We have a new game at our house. It’s called, “See What Dragon Speaking Does with the Diction of a Four-Year-Old.”
It’s endlessly entertaining.
It’s my son’s doing, really. I was complaining about how unhealthy it was sitting at a keyboard for seemingly endless hours writing, rather than getting up and moving around. I was considering putting my computer on a treadmill and walking while writing. His response was clever; use dictation software while walking.
That was an idea well worth considering. Fortunately my phone allowed me to download a free copy of Dragon Speaking, and I started experimenting with it. It’s amazingly accurate, and inserts commas, quotation marks and other punctuation as requested by the speaker. It works well with my wife and I, but when our four-year-old granddaughter visited, I learned something about Dragon Speaking that I had not known. It’s not for children.
There is apparently something about pre-schooler speech that the software is not programmed to handle. For instance, “I want an Oreo” became “I want to pick her up”. “I want a doggy” was transcribed as “I can like key time.” “I speak English very good (sic)” became “I ain’t English family game.”
It seems that the four-year-old spoke better English than the dragon did.
It was pretty weird watching a smart phone write “ain’t” with the proper punctuation for a very improper word. But of course if I were writing a novel about real people, that word would undoubtedly come up quite often, sad to say.
Nevertheless, my initial surprise spurred me on to a semi-scientific study of the phenomenon. (Some might call it a pseudo-scientific study, but the word pseudo is a considerable slur for a scientist, so I ain’t using it.) My plan was to speak a sentence into the phone to confirm that Dragon Speaking would correctly interpret it, then my granddaughter would say the same thing. The results were hilarious.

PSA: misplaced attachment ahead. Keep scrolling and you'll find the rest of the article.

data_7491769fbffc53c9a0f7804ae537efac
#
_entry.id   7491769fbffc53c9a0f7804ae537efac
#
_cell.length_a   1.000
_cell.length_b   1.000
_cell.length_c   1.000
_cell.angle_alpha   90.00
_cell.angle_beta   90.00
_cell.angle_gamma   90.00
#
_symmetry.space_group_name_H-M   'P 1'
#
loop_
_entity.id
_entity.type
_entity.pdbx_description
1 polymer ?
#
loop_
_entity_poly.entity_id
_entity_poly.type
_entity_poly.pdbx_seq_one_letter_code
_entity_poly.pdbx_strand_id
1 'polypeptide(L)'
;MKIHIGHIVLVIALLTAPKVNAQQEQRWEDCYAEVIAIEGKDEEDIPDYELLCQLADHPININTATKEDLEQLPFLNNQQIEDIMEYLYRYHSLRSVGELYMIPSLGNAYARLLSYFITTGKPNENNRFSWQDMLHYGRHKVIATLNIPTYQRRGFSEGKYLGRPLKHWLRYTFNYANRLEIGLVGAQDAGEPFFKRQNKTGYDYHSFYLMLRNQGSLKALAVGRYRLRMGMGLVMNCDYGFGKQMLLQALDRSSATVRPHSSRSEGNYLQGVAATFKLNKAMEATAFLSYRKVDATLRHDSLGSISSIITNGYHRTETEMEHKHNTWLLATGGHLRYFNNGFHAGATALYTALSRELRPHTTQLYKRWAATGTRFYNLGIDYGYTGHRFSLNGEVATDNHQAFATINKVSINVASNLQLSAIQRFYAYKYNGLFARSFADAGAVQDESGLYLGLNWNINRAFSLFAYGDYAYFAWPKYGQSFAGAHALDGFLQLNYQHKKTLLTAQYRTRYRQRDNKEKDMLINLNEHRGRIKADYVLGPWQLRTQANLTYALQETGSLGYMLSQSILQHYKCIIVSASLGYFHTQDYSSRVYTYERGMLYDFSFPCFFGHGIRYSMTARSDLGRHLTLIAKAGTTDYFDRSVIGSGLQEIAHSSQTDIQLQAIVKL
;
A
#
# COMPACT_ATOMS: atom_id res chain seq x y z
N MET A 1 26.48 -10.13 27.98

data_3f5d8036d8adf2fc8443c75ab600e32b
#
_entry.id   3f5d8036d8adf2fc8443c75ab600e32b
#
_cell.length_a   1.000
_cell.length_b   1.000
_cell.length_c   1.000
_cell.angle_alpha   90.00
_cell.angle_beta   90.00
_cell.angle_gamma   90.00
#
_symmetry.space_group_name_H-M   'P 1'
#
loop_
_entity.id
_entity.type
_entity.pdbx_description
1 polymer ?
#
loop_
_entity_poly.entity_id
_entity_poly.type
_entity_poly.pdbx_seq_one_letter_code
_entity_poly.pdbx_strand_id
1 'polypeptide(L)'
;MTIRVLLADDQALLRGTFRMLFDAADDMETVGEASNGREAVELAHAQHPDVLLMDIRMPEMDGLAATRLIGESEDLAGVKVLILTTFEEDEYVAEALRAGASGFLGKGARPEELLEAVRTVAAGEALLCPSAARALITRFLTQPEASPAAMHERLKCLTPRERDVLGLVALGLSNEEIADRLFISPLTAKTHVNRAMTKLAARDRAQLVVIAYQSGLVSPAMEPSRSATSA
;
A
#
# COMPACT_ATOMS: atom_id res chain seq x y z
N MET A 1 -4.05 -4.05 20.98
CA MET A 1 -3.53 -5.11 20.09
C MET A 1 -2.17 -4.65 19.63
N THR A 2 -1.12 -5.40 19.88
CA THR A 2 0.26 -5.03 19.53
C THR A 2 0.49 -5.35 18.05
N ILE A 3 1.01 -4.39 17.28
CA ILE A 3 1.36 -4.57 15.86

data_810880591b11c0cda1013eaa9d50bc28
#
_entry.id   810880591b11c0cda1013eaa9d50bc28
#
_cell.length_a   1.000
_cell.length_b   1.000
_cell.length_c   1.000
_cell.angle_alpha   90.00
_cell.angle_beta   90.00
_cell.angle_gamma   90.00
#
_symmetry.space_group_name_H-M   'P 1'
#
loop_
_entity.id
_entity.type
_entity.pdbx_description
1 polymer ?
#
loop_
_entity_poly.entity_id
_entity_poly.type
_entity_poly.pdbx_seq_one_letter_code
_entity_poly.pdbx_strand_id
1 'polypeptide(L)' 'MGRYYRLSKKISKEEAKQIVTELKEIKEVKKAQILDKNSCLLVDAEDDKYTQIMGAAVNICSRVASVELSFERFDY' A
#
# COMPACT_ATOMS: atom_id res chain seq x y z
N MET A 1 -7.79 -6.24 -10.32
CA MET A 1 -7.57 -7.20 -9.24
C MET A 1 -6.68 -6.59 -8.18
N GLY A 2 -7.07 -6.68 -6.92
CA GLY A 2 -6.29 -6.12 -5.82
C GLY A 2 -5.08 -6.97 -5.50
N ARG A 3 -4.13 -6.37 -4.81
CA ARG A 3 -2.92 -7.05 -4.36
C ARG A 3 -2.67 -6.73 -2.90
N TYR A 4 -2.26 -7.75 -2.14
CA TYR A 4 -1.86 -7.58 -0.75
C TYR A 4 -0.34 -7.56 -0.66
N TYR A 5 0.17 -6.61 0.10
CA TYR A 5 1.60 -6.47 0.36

Under the “Actual” column, below, are my words as translated into text on my phone. The only error, if you could called it that, is when I meant “Sidney” it spelled “Cydni” which is of course identical from a phonics perspective. Under the “Transcribed” column we have the software’s interpretation of the four-year-old’s speech.
I love flowers. I laugh laugh.
I like Hello Kitty. I like Atlanta can’t.
Feed me cookies. Can’t are you.
Give me pancakes. Call me home.
I like Cydni (sic) the giraffe. Are you guys don’t.
I like school. or my school
You like the sky. You bye.
I like Octopus. or I can
And one of the most complete but inexplicable translations:
Daddy is here to pick me up. Are you feeling Okay?
No sentences were included in this listing if we adults did not understand completely what the child was saying. Apparently our brains are much better at interpreting kid-speak than are Dragon brains.
In case you haven’t been around a four-year-old recently, this is what PBS Parents Child Development Tracker has to say about the speech of four-year-olds. “The language skills of four-year-olds expand rapidly. They begin communicating in complex and compound sentences, have very few pronunciation errors and expand their vocabularies daily.”
In other words, four-year-olds may speak with a child’s accent, if you will, but their speech is well-developed in both content and complexity.
Mind you, this posting is not intended in any way as a slight towards the producers of Dragon Naturally Speaking. I have, after all, the free iPhone version of the software. Perhaps if I weren’t too cheap to pay, I might discover that the full version of the software does a better job, and in my judgement even the free version is brilliant. Nor am I poking fun at the speech of children. What I am doing is pointing out a free way to keep your child or grandchild entertained. They seem to find it every bit as amusing as I do.
My granddaughter simply says, laughing, “Silly phone”.